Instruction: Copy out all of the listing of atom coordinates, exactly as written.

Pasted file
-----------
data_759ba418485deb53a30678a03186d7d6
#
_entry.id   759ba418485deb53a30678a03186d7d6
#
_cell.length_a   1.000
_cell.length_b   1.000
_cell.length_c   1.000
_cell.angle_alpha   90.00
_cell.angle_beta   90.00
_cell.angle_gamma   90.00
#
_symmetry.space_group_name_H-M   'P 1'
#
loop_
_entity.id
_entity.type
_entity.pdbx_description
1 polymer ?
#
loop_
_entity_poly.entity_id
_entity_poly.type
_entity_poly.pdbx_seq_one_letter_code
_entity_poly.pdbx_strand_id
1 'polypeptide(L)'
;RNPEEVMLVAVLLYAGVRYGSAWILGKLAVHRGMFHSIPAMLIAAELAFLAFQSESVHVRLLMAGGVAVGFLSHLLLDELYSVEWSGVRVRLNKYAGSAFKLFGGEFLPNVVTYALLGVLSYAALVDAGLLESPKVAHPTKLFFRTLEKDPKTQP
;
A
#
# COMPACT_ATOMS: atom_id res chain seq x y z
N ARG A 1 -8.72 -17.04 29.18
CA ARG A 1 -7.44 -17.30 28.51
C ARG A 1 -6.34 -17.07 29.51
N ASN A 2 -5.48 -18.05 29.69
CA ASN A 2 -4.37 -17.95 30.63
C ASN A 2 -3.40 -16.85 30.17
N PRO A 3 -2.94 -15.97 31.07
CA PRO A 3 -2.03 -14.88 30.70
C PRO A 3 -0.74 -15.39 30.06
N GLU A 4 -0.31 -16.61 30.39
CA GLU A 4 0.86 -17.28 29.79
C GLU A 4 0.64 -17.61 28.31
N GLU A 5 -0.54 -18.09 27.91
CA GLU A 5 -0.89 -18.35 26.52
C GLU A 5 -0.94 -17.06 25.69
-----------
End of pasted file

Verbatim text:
data_759ba418485deb53a30678a03186d7d6
#
_entry.id   759ba418485deb53a30678a03186d7d6
#
_cell.length_a   1.000
_cell.length_b   1.000
_cell.length_c   1.000
_cell.angle_alpha   90.00
_cell.angle_beta   90.00
_cell.angle_gamma   90.00
#
_symmetry.space_group_name_H-M   'P 1'
#
loop_
_entity.id
_entity.type
_entity.pdbx_description
1 polymer ?
#
loop_
_entity_poly.entity_id
_entity_poly.type
_entity_poly.pdbx_seq_one_letter_code
_entity_poly.pdbx_strand_id
1 'polypeptide(L)'
;RNPEEVMLVAVLLYAGVRYGSAWILGKLAVHRGMFHSIPAMLIAAELAFLAFQSESVHVRLLMAGGVAVGFLSHLLLDELYSVEWSGVRVRLNKYAGSAFKLFGGEFLPNVVTYALLGVLSYAALVDAGLLESPKVAHPTKLFFRTLEKDPKTQP
;
A
#
# COMPACT_ATOMS: atom_id res chain seq x y z
N ARG A 1 -8.72 -17.04 29.18
CA ARG A 1 -7.44 -17.30 28.51
C ARG A 1 -6.34 -17.07 29.51
N ASN A 2 -5.48 -18.05 29.69
CA ASN A 2 -4.37 -17.95 30.63
C ASN A 2 -3.40 -16.85 30.17
N PRO A 3 -2.94 -15.97 31.07
CA PRO A 3 -2.03 -14.88 30.70
C PRO A 3 -0.74 -15.39 30.06
N GLU A 4 -0.31 -16.61 30.39
CA GLU A 4 0.86 -17.28 29.79
C GLU A 4 0.64 -17.61 28.31
N GLU A 5 -0.54 -18.09 27.91
CA GLU A 5 -0.89 -18.35 26.52
C GLU A 5 -0.94 -17.06 25.69